Tutorial: “DIY” Timecode Slate

This makes my third blog post about modifying and making film slates. At this point you might think I am obsessed with making the perfect film slate for my needs. You would be right. With each upgrade I add features that help out on set and my crews like it. I also apologize for not posting lately. I just wrapped on a show o have been on for the past 10 months and I just haven’t wanted to move from my couch. And as for the past week, I’ve been on a shoot in Costa Rica and WiFi is spotty at best.

Click for Tutorial 1 HERE

Click for Tutorial 2 HERE

A year ago I discovered the Microframe Master Sync D8010. It’s a portible timecode generator with an option to read/lock to external timecode. It also features an semi-large (medium) LCD display so you can see what the TC readout. What’s nice about that is it also uses that LCD display as a menu, no longer do you need to carry around a tiny screw driver and a chart just to set your TC dial. But honestly if you sync this to your audio recorder you really won’t ever use the menu once you’ve set it up the first time you take it out of its box. The menu offers sleep sisplay 5 sec – 60 seconds, brightness and framerate. You can also use it to generate your own TC and use it as a master for your whole set (I don’t suggest that, a lot of people are only getting about 5hrs before you see a +/-1 frame drift when compared to better clocks.) But as it stands it’s a great little GoPro/DSLR insert slate directly from the factory. Retails for $200 which makes it $50 less than the Tentacle Sync but that’s really comparing apples and oranges as they don’t offer the same features.

Now you might say, “Andrew! Just last month you were having a love affair with Timecode Systems and their Timecode Buddy units; what changed?” Nothing has changed. I still love Timecode Systems and you still could add a Timecode Buddy to this TC slate after the tutorial build is over. And there was one other aspect that made me buy this unit… another sound mixer was selling it used! So I got a great deal. Plus everyone on the online forums said how they would make a full size slate out of the Microframe, I just wanted to be the first to do it.


Items Needed:
Microframe Master Sync D8010 (D8009 works also but you won’t be able to do the super mod in part 2)
2’x2′ 5ply 1/2″ Plywood
Dumb Slate (I’m recycling the slate from the other tutorials)
Wood working tools (you know, saws and measuring things)
Safety Stuff

Step 1:

Measure your wood to match your slate. This needs to be done 3 times as we will stack them to build up out frame. The end result will be 15 sheets of criss crossing play wood which will give it amazing strength. A table saw will give you the straightest cuts.


Step 2:
Clean your slate. If you aren’t recycling your slate like me you can skip this stage.



Step 3:
Cut your slate in half. This cut will line up with where your two LCD lines meet on the Microframe. For me I did it just above the top black line on my slate. This way when I reassemble the face of the slate I will still have this line.

Step 4:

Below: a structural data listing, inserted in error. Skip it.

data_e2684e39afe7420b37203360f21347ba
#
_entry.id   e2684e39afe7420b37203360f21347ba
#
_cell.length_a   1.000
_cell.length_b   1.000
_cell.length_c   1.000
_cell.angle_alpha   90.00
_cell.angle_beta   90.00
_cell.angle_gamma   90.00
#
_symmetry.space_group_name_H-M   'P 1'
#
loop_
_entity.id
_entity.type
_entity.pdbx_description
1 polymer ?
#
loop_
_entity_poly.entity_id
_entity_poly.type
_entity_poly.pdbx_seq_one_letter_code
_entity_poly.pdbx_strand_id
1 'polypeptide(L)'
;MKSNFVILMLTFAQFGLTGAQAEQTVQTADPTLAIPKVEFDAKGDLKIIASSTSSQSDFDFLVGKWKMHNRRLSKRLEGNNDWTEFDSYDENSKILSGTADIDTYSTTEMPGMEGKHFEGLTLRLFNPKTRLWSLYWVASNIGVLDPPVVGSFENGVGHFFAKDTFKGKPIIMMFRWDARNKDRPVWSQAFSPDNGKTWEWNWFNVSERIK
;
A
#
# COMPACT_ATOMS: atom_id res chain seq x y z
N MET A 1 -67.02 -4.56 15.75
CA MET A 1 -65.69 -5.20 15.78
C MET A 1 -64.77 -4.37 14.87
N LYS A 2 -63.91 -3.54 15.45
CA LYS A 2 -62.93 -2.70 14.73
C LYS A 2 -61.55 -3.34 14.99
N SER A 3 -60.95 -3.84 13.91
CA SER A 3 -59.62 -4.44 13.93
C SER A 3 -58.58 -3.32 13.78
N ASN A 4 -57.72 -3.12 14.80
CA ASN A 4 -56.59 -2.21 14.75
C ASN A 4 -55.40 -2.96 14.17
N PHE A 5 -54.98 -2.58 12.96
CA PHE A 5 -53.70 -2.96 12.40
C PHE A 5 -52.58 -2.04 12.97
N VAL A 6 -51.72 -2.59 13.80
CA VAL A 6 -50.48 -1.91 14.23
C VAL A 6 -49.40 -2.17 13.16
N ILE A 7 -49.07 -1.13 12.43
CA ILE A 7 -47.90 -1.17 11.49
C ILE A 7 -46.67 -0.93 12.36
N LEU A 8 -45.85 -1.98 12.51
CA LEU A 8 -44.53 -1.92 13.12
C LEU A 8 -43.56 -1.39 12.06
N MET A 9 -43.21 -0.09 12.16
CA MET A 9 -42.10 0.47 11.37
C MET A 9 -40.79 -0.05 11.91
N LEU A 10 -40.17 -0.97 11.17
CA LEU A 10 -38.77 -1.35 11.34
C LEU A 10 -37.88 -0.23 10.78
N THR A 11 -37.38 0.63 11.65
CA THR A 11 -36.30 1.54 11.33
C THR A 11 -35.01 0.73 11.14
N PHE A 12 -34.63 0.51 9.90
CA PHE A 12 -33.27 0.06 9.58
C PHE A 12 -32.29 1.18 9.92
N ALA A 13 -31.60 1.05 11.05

I wanted my LCD to be centered. I found the center mark of my slate and marked it with a wet erase marker. Don’t use permanent or dry erase. Now I also measured the center of my LCD display and marked the outside edge I needed to cuton the back of thee slate. Only cut into the slate 1″ max. Any further and your window will be too big. I used a plexiglass scoring tool to score a straight line between my marked lines.




Step 5:
Repeat this process for the bottom of your slate and use pliers to snap off the plexiglass tabs. If you scored it properly it should snap right off in a straight line.

Step 6:
Stack your wood together and lock it into place with 4x 1.5″ screws. This will keep it together and let you cut into them evenly.image

Loosely trace the D8010 onto your wood. Don’t worry about being exact as we will be adding foam to help cushion it but also make adjustments so it sits in the window perfectly.

Use a large drill bit and drill inside your penciled shaped. Use a jig saw with a fine wood blade to cut out your shape.


Step 7
Now place your slate onto your wood and clamp them together. Now we will combine the two. Drill slowly into your slate until you hit wood. Stop drilling! Leave undrilled wood so your screw has something to grab. I used self tapping wood screws, these help prevent splintering.


At this point you could stop; add foam, slide in your Microframe D8010/D8009, and call it done…. You could. You could run the edges of your built slate back through your saw blade so the edges are smooth and even. You could hit your sharp corners with sandpaper. You can also paint the wood black and maybe add white plexiglass that attaches with Velcro to keep the Microframe from falling out the back. You can add Velcro to the Microframe itself to keep it in place. You could drill a 1″ hole into the back white plexiglass where the center button on the Microframe sits so you can wake up the display without undoing the back…. You can do all of thoses things and at anytime you could call this build done….


Or you could be like me and keep going further. Some of you may have noticed a Lectrosonic transmitter in my workbench photo at the start of this blog post. But that… That is for part two of this tutorial. Part two is how I took this simple build and added to it to include: BNC ports, double battery life, and wireless timecode.



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